US East Coast: 12-Foot Sicklefin Devil Ray Observed – Rare Sea Creature Sighting

12- foot Sicklefin Devil Ray - sighting

Endangered Sea Creature Spotted Off US East Coast for the First Time, Researchers Reveal

A rare, endangered sea creature has been observed off the US East Coast for the first time, according to scientists.

The elusive creature is the sicklefin devil ray, a massive fish known to dive up to 6,000 feet deep, as reported in a study published in the Journal of the Marine Biological Association of the United Kingdom.

These rays, which can grow up to 12 feet wide, are thought to inhabit specific ocean regions worldwide, but their presence has never been confirmed near the United States until now.

To address the absence of official records, researchers from the Marine Megafauna Foundation, a Florida-based nonprofit, collected sightings of the fish from various sources, including scuba divers, aerial surveyors, and social media platforms.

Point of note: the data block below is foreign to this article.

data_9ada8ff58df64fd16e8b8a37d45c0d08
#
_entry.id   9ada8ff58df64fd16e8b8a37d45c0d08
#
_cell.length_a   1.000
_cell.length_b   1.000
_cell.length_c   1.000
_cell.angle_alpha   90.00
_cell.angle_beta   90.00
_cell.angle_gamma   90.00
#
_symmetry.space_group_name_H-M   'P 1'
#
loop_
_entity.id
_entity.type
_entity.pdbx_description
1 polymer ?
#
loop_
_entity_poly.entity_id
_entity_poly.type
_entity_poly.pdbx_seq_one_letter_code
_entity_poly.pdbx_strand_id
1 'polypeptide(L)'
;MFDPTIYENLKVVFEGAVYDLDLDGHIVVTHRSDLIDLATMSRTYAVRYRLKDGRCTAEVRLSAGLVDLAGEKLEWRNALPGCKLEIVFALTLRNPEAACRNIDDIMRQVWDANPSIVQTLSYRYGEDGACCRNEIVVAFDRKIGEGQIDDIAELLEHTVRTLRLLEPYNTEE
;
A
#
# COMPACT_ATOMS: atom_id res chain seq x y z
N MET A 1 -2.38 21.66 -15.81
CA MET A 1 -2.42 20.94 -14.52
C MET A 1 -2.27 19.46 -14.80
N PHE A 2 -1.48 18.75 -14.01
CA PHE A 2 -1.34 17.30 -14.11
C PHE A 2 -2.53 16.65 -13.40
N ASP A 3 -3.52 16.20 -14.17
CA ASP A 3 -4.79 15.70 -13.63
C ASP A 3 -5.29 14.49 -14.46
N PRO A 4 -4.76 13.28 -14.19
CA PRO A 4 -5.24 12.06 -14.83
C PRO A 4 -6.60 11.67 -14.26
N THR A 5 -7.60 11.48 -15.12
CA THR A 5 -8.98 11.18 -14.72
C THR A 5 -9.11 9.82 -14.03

“One sighting even featured a video of a devil ray accidentally swimming into a commercial saturation diver’s airline in the darkness!” said Jessica Pate, a research scientist with the Marine Megafauna Foundation, in a press release.

After analyzing the data, researchers identified “180 sightings and 361 individual sicklefin devil rays gathered between 1996 and 2022 in the waters off the US east coast and Gulf of Mexico.”

This discovery expands the known range of the rays to include the Atlantic and the Gulf of Mexico.

“Many people are unaware that these rays exist; they’ve occasionally been mistaken for manta rays, which are even larger,” Pate noted. “This study demonstrates how non-scientists frequently make crucial observations and contribute to the conservation of endangered species.”

Accurate information on the rays’ habitat is essential for understanding risks posed by fisheries, the researchers said.

The International Union for Conservation of Nature (IUCN) listed the fish as endangered in a 2019 report. While challenging to verify, their populations seem to be decreasing.

The rays are fished worldwide, especially in India and Indonesia, and are often caught inadvertently as part of bycatch, the report states.

Limited information is available about their biology, but it is believed that they produce only one offspring every few years, implying that they likely need ample time to replenish their populations, according to the report.

“This study emphasizes how incidental observations and observer data can offer critical knowledge on rare, vulnerable, and challenging-to-study species,” Pate said.


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